Earlier this week I wrote about the need for 2020 to be a further stepping stone towards a tipping point for hydrogen energy, of how the need to overhaul the public perception of this future fuel is arguably the biggest challenge of all today.
That isn’t something that can be achieved overnight, but recent announcements in the news offer encouraging signs of bridging the disconnect between the value chain and the public at large.
The New Year began with the news that HyDeploy, the UK’s first live pilot project to inject zero carbon hydrogen into a gas network to heat homes and businesses is now fully operational.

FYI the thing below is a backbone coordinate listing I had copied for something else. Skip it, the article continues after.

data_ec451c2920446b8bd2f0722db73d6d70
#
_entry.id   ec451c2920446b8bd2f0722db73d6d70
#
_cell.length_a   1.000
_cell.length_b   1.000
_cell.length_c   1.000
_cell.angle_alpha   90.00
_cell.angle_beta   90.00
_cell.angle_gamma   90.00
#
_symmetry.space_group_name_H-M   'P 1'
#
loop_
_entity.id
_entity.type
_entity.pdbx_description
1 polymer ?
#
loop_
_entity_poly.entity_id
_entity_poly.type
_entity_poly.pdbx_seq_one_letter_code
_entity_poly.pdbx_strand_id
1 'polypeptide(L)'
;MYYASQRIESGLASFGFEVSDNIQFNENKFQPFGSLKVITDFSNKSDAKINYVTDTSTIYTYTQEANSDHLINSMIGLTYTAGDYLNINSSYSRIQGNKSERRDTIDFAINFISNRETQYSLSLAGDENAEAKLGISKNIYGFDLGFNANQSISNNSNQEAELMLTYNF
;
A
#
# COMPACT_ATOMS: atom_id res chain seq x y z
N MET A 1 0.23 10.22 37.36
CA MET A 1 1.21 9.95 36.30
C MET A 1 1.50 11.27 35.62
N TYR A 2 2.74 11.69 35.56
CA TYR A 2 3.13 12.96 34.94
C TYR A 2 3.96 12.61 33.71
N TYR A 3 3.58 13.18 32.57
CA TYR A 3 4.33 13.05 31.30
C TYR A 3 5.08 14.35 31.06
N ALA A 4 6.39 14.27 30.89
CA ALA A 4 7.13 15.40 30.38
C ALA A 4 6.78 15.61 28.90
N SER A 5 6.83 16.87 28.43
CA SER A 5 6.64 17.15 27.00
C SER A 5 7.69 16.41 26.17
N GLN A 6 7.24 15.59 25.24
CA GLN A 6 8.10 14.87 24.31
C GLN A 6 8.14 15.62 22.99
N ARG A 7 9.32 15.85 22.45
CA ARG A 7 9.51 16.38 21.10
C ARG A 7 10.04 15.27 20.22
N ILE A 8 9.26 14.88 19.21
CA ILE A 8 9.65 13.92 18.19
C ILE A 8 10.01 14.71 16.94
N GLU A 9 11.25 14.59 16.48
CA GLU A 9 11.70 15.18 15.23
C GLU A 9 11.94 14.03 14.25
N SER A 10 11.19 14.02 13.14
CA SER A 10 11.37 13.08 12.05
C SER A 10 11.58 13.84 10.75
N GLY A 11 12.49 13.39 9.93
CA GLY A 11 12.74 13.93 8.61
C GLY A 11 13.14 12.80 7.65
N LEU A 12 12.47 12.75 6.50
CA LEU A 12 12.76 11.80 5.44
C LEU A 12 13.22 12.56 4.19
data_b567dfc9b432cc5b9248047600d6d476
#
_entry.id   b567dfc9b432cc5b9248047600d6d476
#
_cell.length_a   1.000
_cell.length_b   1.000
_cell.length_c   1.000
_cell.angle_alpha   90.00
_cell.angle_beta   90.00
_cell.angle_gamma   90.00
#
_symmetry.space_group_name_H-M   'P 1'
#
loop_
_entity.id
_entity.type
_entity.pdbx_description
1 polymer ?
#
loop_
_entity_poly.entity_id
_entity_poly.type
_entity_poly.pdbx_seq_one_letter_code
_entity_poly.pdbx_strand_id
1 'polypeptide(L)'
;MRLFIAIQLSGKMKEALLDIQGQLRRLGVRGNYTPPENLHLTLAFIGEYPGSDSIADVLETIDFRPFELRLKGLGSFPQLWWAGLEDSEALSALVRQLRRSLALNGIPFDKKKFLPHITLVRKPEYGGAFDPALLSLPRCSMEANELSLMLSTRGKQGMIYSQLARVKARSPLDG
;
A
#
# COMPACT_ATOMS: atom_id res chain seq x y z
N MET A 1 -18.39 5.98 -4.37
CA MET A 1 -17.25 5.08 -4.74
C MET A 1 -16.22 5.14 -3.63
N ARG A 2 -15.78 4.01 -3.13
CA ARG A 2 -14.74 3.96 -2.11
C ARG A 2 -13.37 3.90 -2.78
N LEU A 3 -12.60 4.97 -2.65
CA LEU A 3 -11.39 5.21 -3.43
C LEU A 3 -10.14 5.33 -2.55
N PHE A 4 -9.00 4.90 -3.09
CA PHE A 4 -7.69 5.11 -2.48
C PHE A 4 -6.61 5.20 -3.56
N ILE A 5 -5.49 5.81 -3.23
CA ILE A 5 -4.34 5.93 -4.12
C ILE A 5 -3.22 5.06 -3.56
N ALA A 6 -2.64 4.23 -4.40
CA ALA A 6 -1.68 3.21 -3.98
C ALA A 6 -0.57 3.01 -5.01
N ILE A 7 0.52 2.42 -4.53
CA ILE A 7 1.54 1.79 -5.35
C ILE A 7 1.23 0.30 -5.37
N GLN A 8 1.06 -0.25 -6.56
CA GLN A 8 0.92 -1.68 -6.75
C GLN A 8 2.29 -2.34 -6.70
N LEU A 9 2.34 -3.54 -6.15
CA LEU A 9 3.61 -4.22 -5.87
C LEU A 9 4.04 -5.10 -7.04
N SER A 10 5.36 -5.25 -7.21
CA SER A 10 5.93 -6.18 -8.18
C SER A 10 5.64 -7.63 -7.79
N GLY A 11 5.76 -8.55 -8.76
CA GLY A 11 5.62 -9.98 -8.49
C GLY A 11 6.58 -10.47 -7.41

Led by Cadent and in partnership Northern Gas Networks, Keele University, the Health and Safety Executive (HSE) Science Division, ITM Power and Progressive Energy, the HyDeploy demonstration is injecting up to 20% (by volume) of hydrogen into Keele University’s existing natural gas network. The 20% hydrogen blend is the highest in Europe, together with a similar project being run by Engie in Northern France, and it will feed 100 homes and 30 faculty buildings.
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